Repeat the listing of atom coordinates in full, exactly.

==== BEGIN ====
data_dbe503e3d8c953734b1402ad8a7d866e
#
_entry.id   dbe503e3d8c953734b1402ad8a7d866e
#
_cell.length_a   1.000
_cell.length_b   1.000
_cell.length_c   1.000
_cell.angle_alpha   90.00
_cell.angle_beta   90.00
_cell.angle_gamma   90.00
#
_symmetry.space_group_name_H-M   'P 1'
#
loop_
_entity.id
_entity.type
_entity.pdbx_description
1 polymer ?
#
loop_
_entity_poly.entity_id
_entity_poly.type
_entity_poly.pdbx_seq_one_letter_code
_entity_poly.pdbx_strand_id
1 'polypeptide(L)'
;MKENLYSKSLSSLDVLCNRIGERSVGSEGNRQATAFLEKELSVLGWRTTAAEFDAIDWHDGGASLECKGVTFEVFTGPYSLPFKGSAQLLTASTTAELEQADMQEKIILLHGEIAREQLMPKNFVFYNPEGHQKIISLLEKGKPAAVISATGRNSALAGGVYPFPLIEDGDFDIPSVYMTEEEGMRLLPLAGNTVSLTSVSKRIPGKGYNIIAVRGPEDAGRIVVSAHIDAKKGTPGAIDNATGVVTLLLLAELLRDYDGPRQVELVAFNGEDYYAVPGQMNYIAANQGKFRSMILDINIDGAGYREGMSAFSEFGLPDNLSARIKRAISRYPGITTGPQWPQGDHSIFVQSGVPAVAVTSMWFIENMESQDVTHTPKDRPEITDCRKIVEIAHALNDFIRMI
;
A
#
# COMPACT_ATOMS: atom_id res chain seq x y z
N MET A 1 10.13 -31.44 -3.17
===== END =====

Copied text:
data_dbe503e3d8c953734b1402ad8a7d866e
#
_entry.id   dbe503e3d8c953734b1402ad8a7d866e
#
_cell.length_a   1.000
_cell.length_b   1.000
_cell.length_c   1.000
_cell.angle_alpha   90.00
_cell.angle_beta   90.00
_cell.angle_gamma   90.00
#
_symmetry.space_group_name_H-M   'P 1'
#
loop_
_entity.id
_entity.type
_entity.pdbx_description
1 polymer ?
#
loop_
_entity_poly.entity_id
_entity_poly.type
_entity_poly.pdbx_seq_one_letter_code
_entity_poly.pdbx_strand_id
1 'polypeptide(L)'
;MKENLYSKSLSSLDVLCNRIGERSVGSEGNRQATAFLEKELSVLGWRTTAAEFDAIDWHDGGASLECKGVTFEVFTGPYSLPFKGSAQLLTASTTAELEQADMQEKIILLHGEIAREQLMPKNFVFYNPEGHQKIISLLEKGKPAAVISATGRNSALAGGVYPFPLIEDGDFDIPSVYMTEEEGMRLLPLAGNTVSLTSVSKRIPGKGYNIIAVRGPEDAGRIVVSAHIDAKKGTPGAIDNATGVVTLLLLAELLRDYDGPRQVELVAFNGEDYYAVPGQMNYIAANQGKFRSMILDINIDGAGYREGMSAFSEFGLPDNLSARIKRAISRYPGITTGPQWPQGDHSIFVQSGVPAVAVTSMWFIENMESQDVTHTPKDRPEITDCRKIVEIAHALNDFIRMI
;
A
#
# COMPACT_ATOMS: atom_id res chain seq x y z
N MET A 1 10.13 -31.44 -3.17